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PAYING THE PRICE FOR A LACK OF TRAINING

May 26, 2015

Last blog entry detailed the issues with injury that I’ve had since Canberra, which has been frustrating to say the least (there are other words that could describe it better but they are also unfit for publication). Yet dedication to the cause, showing faith in local events and the urge to at least do something with Gold Coast a matter of weeks away saw me take my place on the start line last Sunday for the Rocky River Run.

Forget smiling for the camera!

Forget smiling for the camera! CREDIT: Phil Spencer (Rocky River Run Facebook)

This event sees the earliest start time for any event that I regularly participate in, with the 21km run starting at 6:15AM. It’s a good lead in for those looking to do the equivalent event at the Gold Coast, for that start time is just 15 minutes earlier. It’s probably scheduled this way in order to fit all the events of the day in a reasonable timetable, for after this came a 10km event, a 5km run and walk/wheels without timing over 5km and 2km, and also to minimise disruption to the roads which are never that busy on a Sunday morning in Rockhampton.

Bandaging for the hamstring that has been giving me grief was applied 24 hours earlier to help me through football umpiring commitments (I was never going to play on the Saturday, and that was before the numbers were sufficient for me not to have to play). This seemed to help me feel more confident in the leg than I had at any stage post injury for I was able to run at a pace where I would be reasonably comfortable yet not over extending myself with bigger goals in mind. With that injury in mind, the aim of this was just to finish in a comfortable time which wasn’t excessively slow.

The first lap was actually very comfortable at a decent tempo. There was no restriction in my running action, and there was no discomfort in the hamstring. I was even relaxed talking to a few guys on the route about this, though I didn’t cross paths with the lass who decided to dress as though it was 1975 or the Belgian exchange student who ran draped in a Belgian flag.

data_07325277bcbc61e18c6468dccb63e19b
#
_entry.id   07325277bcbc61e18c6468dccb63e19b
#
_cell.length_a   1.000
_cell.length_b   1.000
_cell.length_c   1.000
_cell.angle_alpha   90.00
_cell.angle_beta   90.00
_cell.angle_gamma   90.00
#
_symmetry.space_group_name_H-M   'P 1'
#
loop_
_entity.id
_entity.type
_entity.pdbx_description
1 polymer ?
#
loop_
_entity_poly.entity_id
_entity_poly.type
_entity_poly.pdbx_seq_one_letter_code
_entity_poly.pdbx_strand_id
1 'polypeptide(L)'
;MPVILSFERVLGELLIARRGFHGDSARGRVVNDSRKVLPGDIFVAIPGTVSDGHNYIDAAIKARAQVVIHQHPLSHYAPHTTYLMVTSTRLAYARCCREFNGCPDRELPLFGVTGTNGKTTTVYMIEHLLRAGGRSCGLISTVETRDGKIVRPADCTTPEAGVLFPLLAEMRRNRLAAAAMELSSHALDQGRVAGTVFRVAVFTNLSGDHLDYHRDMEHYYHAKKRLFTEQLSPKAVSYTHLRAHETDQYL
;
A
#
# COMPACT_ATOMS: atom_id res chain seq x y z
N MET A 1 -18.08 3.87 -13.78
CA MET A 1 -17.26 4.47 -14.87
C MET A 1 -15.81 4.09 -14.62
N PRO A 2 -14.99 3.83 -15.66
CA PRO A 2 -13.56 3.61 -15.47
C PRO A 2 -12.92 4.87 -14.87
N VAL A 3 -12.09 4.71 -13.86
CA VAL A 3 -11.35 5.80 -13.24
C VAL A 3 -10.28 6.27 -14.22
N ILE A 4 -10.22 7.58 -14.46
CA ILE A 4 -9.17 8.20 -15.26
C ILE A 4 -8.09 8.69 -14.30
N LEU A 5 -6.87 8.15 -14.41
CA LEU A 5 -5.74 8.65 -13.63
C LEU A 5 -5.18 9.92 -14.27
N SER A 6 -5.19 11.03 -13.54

Despite being in what I term as “No Man’s Land” (far enough behind a group to have to work excessively to catch them, too far in front of the next group to drop back without affecting the tempo), everything seemed OK until coming off the bridge on the 2nd circuit which was about two-thirds of the distance in. Having had a history of calf troubles in the years prior to starting my participation in running events, I was a little worried when I felt some soreness in the lower-mid region of the calf. From that moment all the only aim was to make it to the finish line regardless of time, so to wobble into the finish chute in a time just 3 minutes slower than last year was probably remarkable.

As of now the calf doesn’t feel painful to walk on, and the hamstring feels as good as it’s felt prior to the injury. Given the period of inactivity the quads are at the moment feeling rather second hand, but my experience tells me that this only lasts a few days before going away. This should mean the resumption of normal training during this week, with the City2South in Brisbane less than 3 weeks away providing the last race simulation training prior to Gold Coast. Hopefully I’ll resist the temptation to increase the training load to compensate too much, for the Gold Coast aim at this stage is sub 4 hours.

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